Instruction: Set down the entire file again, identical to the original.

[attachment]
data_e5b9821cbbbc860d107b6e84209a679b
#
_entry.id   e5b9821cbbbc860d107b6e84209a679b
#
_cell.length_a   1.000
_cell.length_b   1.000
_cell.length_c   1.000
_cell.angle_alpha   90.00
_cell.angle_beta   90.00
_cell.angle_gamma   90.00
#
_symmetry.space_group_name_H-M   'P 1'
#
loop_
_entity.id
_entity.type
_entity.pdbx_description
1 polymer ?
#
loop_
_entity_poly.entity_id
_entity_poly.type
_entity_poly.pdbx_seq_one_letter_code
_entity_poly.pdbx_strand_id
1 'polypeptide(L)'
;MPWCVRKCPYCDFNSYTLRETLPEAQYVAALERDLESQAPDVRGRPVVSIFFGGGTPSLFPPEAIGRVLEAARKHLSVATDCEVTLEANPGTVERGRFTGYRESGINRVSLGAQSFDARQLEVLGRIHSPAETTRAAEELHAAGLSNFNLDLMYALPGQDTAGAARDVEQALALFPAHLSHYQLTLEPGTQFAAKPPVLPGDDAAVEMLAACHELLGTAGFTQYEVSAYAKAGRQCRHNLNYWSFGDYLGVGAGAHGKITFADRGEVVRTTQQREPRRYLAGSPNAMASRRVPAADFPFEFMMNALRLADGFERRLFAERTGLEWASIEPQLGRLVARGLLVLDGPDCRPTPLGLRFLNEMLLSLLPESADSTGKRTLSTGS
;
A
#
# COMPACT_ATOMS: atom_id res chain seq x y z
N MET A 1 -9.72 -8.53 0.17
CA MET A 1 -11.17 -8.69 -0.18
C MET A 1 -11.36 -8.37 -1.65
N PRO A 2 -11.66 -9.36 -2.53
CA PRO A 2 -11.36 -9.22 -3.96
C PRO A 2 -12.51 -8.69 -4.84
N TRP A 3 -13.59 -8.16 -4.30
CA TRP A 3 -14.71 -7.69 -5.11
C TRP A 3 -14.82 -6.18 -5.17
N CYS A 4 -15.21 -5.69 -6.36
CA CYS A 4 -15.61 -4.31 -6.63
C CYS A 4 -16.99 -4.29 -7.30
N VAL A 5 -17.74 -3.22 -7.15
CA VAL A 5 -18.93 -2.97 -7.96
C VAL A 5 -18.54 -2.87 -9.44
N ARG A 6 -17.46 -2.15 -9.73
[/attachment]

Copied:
data_e5b9821cbbbc860d107b6e84209a679b
#
_entry.id   e5b9821cbbbc860d107b6e84209a679b
#
_cell.length_a   1.000
_cell.length_b   1.000
_cell.length_c   1.000
_cell.angle_alpha   90.00
_cell.angle_beta   90.00
_cell.angle_gamma   90.00
#
_symmetry.space_group_name_H-M   'P 1'
#
loop_
_entity.id
_entity.type
_entity.pdbx_description
1 polymer ?
#
loop_
_entity_poly.entity_id
_entity_poly.type
_entity_poly.pdbx_seq_one_letter_code
_entity_poly.pdbx_strand_id
1 'polypeptide(L)'
;MPWCVRKCPYCDFNSYTLRETLPEAQYVAALERDLESQAPDVRGRPVVSIFFGGGTPSLFPPEAIGRVLEAARKHLSVATDCEVTLEANPGTVERGRFTGYRESGINRVSLGAQSFDARQLEVLGRIHSPAETTRAAEELHAAGLSNFNLDLMYALPGQDTAGAARDVEQALALFPAHLSHYQLTLEPGTQFAAKPPVLPGDDAAVEMLAACHELLGTAGFTQYEVSAYAKAGRQCRHNLNYWSFGDYLGVGAGAHGKITFADRGEVVRTTQQREPRRYLAGSPNAMASRRVPAADFPFEFMMNALRLADGFERRLFAERTGLEWASIEPQLGRLVARGLLVLDGPDCRPTPLGLRFLNEMLLSLLPESADSTGKRTLSTGS
;
A
#
# COMPACT_ATOMS: atom_id res chain seq x y z
N MET A 1 -9.72 -8.53 0.17
CA MET A 1 -11.17 -8.69 -0.18
C MET A 1 -11.36 -8.37 -1.65
N PRO A 2 -11.66 -9.36 -2.53
CA PRO A 2 -11.36 -9.22 -3.96
C PRO A 2 -12.51 -8.69 -4.84
N TRP A 3 -13.59 -8.16 -4.30
CA TRP A 3 -14.71 -7.69 -5.11
C TRP A 3 -14.82 -6.18 -5.17
N CYS A 4 -15.21 -5.69 -6.36
CA CYS A 4 -15.61 -4.31 -6.63
C CYS A 4 -16.99 -4.29 -7.30
N VAL A 5 -17.74 -3.22 -7.15
CA VAL A 5 -18.93 -2.97 -7.96
C VAL A 5 -18.54 -2.87 -9.44
N ARG A 6 -17.46 -2.15 -9.73